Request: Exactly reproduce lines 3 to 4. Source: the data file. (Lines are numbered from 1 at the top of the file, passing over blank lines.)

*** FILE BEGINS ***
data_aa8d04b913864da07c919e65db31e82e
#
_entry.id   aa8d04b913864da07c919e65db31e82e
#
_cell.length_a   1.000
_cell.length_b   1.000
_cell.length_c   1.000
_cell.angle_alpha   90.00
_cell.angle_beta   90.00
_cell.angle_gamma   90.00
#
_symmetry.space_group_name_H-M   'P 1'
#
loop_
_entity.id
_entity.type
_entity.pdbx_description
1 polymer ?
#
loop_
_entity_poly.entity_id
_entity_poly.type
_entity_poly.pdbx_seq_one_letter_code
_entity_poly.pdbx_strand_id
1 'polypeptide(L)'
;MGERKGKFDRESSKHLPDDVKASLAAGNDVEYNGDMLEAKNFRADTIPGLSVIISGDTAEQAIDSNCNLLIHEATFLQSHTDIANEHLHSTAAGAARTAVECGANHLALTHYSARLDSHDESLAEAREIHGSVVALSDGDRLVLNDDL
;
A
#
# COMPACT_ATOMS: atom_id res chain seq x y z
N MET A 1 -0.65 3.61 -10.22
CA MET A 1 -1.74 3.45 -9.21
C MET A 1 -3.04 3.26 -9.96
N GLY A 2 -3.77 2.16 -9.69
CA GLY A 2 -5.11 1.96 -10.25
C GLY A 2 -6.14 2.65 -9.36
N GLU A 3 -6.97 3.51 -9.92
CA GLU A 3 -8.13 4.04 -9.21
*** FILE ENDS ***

_entry.id   aa8d04b913864da07c919e65db31e82e
#